You want to prepare for the time trial as if it is a race, so get plenty of rest, stay well-hydrated, and eat good carbs. If you run the time trial with the group, your mile splits and total time will be tracked for you through a chip timing system. So pretty much showing up, warming up, and running your hardest for 4 miles is the expectation. Be smart about the run though. We all have a tendency to start out to fast, don’t. Take the first mile to get a feel for the course and allow your muscles time to warm-up. Since the time trial is 4 miles, you should plan on running a negative split (the second half of your race is faster than the first half), but don’t run one mile very fast and the next mile very slow. Try to find a steady state that pushes you. Throughout the run, adjust your pace and effort as necessary so that you maintain a high level of exertion (8 on a scale of 1 – 10) while finishing strong. The effort level should feel hard to very hard and you should not be able to talk in sentences, but just be able to utter a few words here and there.
If you run by heart rate, you will need to keep track of your average heart rate for the 4 miles . You’ll notice the zone description uses a percentage of your 4 mile average to describe the zone.
Time trial on your own
A few people have already told me they can not make the time trial, no worries. Plan a day to run 4 miles on a relatively flat course. You can use this link to see the course F4 used at the Boulder resevoir in April 2009 (http://www.mapmyrun.com/run/united-states/co/boulder/289666). Don’t wait to complete your time trial since we’ll probably be doing some zone sampler workouts the week of July 20th. Take the opportunity to get your time trial done as soon as possible. You can replace any scheduled F4 workout this week or next with your time trial. I can work with you individually to rearrange your training schedule if necessary.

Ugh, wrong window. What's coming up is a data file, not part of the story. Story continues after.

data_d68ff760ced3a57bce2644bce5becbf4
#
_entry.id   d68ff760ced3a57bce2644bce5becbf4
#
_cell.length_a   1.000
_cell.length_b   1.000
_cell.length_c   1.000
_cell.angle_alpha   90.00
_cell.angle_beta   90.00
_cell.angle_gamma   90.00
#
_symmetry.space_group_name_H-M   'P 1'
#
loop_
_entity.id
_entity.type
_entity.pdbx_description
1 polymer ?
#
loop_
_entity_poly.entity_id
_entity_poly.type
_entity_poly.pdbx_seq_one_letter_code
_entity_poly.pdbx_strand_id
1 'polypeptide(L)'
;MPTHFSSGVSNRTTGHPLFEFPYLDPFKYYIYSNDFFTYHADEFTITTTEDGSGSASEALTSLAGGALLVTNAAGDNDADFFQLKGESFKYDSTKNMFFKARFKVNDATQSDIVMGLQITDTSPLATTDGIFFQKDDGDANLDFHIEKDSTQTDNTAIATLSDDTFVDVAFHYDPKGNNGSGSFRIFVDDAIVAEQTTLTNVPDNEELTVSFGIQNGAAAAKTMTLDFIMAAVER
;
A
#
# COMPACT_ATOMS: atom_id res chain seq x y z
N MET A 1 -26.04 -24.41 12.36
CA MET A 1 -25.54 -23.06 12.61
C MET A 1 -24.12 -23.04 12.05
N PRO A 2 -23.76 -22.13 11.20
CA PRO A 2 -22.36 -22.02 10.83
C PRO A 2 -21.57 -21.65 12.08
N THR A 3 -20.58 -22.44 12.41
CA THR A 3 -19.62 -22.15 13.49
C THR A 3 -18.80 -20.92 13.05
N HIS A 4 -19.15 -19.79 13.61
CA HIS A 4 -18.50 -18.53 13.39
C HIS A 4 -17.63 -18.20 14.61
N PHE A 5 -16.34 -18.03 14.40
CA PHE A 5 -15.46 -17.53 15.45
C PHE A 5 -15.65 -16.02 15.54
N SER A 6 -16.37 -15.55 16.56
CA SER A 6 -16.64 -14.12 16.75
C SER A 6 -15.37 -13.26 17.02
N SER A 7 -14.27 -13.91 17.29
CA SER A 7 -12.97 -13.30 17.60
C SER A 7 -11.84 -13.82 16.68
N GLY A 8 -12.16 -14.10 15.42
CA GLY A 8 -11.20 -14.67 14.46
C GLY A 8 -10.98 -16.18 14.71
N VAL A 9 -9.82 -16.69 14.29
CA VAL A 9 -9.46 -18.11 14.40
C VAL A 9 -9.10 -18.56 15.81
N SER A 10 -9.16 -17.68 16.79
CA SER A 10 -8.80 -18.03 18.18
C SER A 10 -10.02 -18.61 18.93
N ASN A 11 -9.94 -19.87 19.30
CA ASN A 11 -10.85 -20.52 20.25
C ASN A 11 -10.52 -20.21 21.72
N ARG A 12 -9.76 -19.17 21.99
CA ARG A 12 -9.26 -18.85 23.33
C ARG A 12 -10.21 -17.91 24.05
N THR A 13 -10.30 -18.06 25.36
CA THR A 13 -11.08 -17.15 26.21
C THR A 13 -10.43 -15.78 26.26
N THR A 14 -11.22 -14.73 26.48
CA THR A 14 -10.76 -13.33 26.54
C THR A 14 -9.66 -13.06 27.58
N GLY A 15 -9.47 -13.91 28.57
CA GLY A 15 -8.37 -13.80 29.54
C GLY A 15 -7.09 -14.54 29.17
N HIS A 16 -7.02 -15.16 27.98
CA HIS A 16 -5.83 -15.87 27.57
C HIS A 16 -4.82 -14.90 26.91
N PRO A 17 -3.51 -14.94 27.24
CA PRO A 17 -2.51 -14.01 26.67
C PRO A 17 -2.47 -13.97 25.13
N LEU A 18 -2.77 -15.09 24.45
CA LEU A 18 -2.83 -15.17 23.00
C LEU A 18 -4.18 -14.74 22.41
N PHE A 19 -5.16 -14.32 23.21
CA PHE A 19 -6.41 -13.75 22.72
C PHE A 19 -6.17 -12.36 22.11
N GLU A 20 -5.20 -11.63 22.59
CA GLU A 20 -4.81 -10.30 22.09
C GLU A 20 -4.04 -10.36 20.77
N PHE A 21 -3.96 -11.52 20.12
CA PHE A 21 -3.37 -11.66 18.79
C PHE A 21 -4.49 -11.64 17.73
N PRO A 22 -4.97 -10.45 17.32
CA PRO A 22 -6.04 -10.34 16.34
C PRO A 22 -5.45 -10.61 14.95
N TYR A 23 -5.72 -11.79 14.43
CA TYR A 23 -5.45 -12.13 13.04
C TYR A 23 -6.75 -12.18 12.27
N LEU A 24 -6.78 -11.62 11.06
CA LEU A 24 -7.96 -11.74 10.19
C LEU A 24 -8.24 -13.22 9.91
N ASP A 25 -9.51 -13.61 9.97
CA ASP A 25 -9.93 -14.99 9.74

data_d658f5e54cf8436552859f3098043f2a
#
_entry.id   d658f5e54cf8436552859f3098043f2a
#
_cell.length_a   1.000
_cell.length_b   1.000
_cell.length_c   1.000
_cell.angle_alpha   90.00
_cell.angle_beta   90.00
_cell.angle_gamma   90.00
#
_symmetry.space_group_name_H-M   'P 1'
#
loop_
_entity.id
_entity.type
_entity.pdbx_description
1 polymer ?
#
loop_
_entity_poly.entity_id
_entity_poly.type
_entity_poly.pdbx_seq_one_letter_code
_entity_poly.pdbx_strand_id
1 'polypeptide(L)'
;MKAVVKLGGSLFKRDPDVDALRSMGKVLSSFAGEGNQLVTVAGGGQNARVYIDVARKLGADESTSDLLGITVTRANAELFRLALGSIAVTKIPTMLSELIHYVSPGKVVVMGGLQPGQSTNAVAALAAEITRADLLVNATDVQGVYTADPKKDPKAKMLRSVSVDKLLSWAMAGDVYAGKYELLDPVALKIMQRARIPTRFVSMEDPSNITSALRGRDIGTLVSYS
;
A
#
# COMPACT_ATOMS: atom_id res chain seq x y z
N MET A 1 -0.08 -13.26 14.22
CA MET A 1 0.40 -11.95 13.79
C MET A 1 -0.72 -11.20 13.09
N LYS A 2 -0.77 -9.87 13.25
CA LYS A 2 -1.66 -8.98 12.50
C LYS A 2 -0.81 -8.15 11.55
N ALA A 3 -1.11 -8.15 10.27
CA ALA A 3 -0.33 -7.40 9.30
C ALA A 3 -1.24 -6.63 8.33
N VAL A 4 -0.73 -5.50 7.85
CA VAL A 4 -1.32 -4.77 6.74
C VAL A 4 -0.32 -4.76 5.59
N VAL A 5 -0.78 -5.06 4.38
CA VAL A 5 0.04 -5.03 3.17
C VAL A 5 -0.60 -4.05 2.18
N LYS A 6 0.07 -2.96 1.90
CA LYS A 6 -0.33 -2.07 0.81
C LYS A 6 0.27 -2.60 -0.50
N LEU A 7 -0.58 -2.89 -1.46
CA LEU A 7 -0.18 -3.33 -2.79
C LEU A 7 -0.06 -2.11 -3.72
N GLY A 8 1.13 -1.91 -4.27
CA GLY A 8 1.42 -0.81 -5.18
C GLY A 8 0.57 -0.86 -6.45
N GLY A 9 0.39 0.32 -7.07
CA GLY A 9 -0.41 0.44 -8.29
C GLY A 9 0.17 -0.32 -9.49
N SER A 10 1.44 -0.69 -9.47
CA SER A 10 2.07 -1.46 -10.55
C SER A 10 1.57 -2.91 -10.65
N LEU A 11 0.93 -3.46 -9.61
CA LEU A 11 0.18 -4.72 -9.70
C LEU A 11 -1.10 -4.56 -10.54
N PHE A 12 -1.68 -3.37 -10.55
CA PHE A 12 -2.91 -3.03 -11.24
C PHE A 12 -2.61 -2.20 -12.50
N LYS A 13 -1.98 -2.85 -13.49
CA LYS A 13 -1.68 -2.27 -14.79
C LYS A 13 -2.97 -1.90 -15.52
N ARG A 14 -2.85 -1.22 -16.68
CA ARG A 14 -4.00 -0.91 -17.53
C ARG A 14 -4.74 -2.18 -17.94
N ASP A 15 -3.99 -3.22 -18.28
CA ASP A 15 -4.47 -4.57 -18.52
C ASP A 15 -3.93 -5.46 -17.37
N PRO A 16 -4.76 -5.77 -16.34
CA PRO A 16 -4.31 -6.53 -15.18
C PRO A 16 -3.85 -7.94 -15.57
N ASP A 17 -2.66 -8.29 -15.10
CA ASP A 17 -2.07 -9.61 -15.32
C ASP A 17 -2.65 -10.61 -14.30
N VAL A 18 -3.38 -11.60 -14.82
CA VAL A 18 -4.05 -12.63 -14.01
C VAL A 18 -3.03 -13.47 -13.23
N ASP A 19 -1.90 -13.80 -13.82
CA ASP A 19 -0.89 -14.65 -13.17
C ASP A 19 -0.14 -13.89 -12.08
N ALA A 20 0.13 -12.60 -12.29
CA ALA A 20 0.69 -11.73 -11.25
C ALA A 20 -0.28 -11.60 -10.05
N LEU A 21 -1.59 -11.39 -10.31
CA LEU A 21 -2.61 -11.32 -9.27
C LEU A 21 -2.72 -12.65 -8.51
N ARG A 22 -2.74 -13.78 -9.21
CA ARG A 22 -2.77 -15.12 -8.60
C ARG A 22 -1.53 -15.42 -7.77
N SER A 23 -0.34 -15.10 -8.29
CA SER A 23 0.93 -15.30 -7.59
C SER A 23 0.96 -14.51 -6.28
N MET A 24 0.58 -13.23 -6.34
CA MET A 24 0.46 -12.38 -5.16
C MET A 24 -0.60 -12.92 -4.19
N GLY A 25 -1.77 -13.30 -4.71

You are responsible for collecting your mile splits and total time. Please send this information to me as soon as possible so I can calculate your zones and return them to you.
Running can be very mentally challenging. You laugh, but who hasn’t heard the “voice” inside their head telling them you can’t do it. Those negative thoughts will probably start creeping in around mile 3. Don’t wait to take action, start thinking positively and visualizing a positive outcome. Repeating a few mantras are a good way to help with the negative thoughts such as “I feel good”, “I feel strong”, “I am confident”. I tend to be a realist and prefer to go into the time trial with the understanding that I am going to experience discomfort. I find it easier to deal with if I embrace that discomfort as an achievement. I still need to think positively and focus on my goal but I monitor my progress and if my goal is out of my reach, I re-group and set a new goal to focus on. Regardless of how you deal with the negative thoughts, you need to replace them with something positive. Because if you tell yourself you are defeated and tired, you will be and your results will reflect that feeling.